Here’s my little round-up for the April issue of Prospect, before it is edited to probably a third of this size. I don’t want to sound churlish, in the last item, about what is clearly a useful trial – but it did seem a good example of the kind of thing Colin Macilwain at Nature nailed recently in an excellent article about science and the media.
I’ve also reviewed Ian McEwan’s new book Solar in this forthcoming issue of Prospect – will post that review shortly. In short: it’s fun.
As the global warming debate intensifies, expect to hear more about methane, carbon dioxide’s partner in crime as a greenhouse gas. Since it doesn’t come belching from our cars and power stations, methane bulks small in our conscience, but agriculture, gas production, landfills and biomass burning have doubled methane levels in the atmosphere since pre-industrial times and it is a more potent greenhouse gas than CO2. There are immense natural resources of methane, and one doomsday scenario has some of these releasing the gas as a result of warming. A frozen form of methane and water, called methane hydrate, sits at the seafloor in many locations worldwide, but the methane could bubble out if sea temperatures rise. A team has now discovered this happening on the Arctic continental shelf off northeastern Siberia, where the sea water has vastly more dissolved methane than expected. Some think a massive methane burp from hydrate melting 250 million years ago caused environmental changes that wiped out 70-96% of all species on the planet. There’s no reason to panic yet, but I’m just letting you know.
A few scientists and an army of bloggers still insist that global warming has nothing to do with any of this stuff, but is caused by changes in the activity of the sun. If you like that idea (or indeed if you hate it), don’t expect much enlightenment from NASA’s Solar Dynamics Observatory (SDO), launched in February to study the inner workings of the sun. We already know enough about variations in the sun to make the solar-warming hypotheses look flaky. But we don’t really understand what causes them. The 11-year sunspot cycle is thought to be the result of changes in the churning patterns of this volatile ball of hot plasma. It causes small periodic rise and fall of the sun’s energy output, along with the recurrent appearance of sunspots at the height of the cycle, and increases in solar flares that spew streams of charged particles across millions of miles of space, disrupting telecommunications and power grids on Earth and supplying a very practical reason for needing to know more about how our star works. SDO, launched by NASA at a cost of $856 million, will take images of the sun and detect convective flows of material beneath the surface, over the coming solar cycle that is due to peak around 2013.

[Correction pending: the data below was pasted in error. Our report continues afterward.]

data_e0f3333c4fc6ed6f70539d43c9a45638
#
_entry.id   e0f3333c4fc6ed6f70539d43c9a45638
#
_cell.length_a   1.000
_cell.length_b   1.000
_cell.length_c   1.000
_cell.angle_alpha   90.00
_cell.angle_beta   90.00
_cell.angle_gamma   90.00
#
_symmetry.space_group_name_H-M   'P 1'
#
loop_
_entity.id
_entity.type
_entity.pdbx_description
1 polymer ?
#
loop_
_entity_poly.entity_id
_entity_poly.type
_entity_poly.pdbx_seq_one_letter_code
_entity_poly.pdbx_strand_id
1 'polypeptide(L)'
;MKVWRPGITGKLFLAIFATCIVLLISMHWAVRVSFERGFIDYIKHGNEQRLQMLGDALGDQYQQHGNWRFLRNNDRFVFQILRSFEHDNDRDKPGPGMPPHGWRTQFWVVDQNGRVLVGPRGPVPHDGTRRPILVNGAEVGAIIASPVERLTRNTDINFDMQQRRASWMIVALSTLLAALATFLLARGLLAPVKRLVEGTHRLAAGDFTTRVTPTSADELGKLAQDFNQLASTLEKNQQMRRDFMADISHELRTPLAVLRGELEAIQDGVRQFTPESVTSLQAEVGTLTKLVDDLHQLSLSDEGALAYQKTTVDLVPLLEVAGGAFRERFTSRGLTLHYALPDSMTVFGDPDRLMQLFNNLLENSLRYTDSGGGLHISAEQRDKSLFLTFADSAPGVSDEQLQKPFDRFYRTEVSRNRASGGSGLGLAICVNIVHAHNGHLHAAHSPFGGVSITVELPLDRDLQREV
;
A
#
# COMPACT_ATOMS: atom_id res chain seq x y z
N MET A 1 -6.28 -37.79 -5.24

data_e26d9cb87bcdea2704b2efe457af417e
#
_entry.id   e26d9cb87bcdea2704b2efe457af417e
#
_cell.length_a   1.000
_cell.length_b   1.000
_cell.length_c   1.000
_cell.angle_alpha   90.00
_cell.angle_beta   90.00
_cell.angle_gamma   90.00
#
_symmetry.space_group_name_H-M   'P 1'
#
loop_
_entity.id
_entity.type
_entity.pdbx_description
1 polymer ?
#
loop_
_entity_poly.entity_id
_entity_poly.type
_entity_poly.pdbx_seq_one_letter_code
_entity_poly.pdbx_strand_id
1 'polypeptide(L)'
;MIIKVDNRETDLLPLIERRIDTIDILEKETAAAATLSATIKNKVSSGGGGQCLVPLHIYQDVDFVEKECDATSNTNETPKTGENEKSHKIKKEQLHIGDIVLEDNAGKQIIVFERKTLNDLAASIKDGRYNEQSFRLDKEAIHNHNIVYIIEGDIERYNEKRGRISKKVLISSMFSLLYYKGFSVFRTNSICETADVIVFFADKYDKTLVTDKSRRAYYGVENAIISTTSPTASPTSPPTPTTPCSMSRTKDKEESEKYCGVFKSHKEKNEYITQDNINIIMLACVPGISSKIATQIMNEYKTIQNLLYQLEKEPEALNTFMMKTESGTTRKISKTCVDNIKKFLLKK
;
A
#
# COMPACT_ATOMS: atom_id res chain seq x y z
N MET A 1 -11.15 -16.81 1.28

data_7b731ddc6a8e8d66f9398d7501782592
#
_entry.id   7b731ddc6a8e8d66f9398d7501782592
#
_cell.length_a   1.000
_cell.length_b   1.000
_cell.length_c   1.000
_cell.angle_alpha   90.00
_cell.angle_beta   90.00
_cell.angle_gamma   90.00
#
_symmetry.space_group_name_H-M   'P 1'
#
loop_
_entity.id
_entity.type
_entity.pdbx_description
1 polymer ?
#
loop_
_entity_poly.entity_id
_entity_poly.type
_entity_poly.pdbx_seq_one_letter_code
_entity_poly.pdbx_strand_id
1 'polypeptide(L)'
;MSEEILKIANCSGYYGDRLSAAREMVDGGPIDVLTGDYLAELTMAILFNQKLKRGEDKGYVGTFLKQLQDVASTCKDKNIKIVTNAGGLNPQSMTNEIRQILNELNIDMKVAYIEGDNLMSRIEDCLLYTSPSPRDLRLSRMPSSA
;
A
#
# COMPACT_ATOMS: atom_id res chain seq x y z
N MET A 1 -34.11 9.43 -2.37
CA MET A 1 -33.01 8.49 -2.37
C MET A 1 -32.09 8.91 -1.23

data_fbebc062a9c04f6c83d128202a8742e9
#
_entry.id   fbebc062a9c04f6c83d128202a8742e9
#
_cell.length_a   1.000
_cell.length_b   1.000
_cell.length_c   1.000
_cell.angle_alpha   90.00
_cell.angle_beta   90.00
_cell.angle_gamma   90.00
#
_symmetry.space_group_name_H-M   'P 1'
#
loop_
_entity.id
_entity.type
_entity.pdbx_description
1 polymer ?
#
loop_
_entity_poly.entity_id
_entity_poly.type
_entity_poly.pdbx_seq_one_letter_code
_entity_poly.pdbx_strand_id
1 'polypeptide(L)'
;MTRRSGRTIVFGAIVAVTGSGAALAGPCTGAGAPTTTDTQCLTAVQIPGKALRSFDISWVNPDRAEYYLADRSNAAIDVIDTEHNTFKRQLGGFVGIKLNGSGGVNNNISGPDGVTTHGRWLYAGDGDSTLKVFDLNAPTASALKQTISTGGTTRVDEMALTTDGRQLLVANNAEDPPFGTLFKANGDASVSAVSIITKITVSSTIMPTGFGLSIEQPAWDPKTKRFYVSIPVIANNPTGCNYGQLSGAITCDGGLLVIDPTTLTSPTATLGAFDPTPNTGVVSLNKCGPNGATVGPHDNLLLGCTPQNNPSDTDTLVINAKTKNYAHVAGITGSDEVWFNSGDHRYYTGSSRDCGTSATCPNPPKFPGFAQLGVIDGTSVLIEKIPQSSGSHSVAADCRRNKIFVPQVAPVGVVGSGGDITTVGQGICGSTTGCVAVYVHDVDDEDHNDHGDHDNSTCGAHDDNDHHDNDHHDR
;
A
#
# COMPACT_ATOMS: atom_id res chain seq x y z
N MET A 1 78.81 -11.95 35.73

A new study from researchers in Newcastle and Ulm of why our cells age does not, as some reports suggest, reveal the ‘secrets of ageing’, but rather debunks the notion of a ‘secret’ at all. Ageing, like embryo growth or cancer, is not a biochemical process but the net result of a complex network of processes. The new study shows how cells can become locked into a steady decline once they accumulate too much damage to their DNA, so that they don’t go on dividing with an inherent risk of initiating cancer. Although this process is triggered by the gradual erosion of the protective ‘caps’ at the ends of our chromosomes, called telomeres, it suggests that the story is far more complex than the simplistic picture in which we age because our chromosomes go bald. And it makes a magic bullet for reversing ageing seem even more of a pipe dream.
A cure for peanut allergy could be only three years away, recent headlines said. It’s a cheering prospect for this nasty condition, a source of anxiety for many parents and on very rare occasions a genuinely life-threatening problem. The reports were based on a presentation given by Andrew Clark of Addenbrooke’s Hospital in Cambridge at the meeting of the American Association for the Advancement of Science, an annual jamboree of science news. Clark and his colleagues are about to begin a major clinical trial, following earlier success in desensitizing children to the allergy by ‘training’ the immune system to tolerate initially tiny but steadily increasing doses of peanut. The news is welcome, but also an indication of the rather formulaic nature of much science and health reporting, where everyone seizes on the same story irrespective of whether it is really news. This is, after all, just the announcement of a forthcoming trial, not of its results. And besides, the desensitizing strategy is well established in principle: similar successes were reported recently by two groups at a meeting of the American Academy of Allergy, Asthma and Immunology in New Orleans.